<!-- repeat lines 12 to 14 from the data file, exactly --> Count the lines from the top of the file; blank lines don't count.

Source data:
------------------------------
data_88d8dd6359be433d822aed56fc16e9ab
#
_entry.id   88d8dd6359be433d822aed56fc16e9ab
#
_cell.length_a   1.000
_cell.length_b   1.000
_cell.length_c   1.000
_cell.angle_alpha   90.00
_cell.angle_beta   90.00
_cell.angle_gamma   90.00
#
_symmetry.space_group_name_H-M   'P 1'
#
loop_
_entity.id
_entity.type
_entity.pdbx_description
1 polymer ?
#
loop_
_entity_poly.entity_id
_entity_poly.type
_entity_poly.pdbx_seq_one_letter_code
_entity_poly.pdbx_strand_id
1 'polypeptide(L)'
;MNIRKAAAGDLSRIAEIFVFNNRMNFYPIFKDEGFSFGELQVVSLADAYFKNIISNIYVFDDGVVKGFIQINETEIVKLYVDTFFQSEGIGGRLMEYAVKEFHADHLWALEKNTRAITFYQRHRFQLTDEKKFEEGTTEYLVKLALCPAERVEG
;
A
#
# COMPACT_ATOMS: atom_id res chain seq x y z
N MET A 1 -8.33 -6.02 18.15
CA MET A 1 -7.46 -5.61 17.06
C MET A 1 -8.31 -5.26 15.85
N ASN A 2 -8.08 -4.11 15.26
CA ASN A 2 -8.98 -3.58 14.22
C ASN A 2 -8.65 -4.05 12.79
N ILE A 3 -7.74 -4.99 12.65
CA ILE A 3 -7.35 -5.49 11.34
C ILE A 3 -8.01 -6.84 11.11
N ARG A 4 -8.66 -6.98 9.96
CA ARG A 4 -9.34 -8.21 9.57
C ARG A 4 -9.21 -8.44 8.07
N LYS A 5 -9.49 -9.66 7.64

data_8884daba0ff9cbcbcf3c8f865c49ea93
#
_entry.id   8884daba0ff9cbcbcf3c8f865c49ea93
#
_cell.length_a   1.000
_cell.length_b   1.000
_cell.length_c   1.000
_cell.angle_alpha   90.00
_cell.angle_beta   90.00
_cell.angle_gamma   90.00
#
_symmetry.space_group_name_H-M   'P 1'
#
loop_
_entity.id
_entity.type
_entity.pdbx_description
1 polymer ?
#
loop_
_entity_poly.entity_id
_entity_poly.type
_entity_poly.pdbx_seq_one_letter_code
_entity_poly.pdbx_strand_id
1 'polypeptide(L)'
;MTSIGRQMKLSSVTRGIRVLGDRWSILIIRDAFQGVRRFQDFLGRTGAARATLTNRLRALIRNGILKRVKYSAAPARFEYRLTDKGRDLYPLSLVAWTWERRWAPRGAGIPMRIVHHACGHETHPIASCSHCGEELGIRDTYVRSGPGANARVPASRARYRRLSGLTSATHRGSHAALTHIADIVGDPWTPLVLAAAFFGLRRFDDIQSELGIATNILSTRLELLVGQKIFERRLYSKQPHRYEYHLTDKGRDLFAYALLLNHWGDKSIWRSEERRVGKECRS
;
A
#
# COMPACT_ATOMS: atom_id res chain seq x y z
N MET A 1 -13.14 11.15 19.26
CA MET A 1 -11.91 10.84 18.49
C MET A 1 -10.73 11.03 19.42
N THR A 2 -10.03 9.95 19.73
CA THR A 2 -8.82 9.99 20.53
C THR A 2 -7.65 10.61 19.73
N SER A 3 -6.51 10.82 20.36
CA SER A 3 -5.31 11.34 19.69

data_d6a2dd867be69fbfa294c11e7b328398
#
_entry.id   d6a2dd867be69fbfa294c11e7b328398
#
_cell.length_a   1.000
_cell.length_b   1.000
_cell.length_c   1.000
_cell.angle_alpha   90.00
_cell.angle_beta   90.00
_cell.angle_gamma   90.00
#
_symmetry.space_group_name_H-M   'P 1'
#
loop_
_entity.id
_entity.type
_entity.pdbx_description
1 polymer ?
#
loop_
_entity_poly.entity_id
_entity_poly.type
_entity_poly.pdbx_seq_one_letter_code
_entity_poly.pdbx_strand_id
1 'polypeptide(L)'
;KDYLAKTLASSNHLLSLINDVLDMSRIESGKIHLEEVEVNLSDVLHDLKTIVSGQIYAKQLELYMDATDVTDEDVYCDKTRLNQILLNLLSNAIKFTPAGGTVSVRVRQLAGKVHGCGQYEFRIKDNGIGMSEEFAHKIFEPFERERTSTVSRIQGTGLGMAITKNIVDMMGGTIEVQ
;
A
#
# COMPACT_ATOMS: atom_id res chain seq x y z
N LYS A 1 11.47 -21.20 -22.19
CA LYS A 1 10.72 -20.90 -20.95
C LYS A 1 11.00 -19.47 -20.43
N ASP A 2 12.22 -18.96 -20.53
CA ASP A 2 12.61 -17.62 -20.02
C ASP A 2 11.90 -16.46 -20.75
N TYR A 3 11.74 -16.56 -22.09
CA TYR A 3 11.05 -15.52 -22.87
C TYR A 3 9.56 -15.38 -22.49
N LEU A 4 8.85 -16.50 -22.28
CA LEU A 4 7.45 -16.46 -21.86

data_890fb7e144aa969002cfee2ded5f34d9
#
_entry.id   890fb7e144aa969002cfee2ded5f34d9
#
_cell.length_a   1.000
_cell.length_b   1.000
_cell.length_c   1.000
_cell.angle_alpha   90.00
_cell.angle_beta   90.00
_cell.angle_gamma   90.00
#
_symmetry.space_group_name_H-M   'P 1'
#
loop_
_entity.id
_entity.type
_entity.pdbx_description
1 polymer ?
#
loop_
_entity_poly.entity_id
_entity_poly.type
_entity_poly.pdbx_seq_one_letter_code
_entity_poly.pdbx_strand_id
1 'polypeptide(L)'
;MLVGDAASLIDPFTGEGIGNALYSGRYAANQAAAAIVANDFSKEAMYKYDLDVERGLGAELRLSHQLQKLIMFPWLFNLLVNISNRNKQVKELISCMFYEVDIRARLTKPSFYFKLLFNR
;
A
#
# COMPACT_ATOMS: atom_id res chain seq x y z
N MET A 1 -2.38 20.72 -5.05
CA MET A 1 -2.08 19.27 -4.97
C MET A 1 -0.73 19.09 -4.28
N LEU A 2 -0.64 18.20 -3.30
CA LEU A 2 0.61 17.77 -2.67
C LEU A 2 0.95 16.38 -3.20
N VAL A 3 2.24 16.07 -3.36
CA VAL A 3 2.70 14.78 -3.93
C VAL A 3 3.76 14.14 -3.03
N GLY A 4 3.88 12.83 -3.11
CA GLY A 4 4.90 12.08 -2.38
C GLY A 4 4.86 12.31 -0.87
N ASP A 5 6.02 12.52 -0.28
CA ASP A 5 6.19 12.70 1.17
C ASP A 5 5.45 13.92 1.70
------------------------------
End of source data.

_symmetry.space_group_name_H-M   'P 1'
#
loop_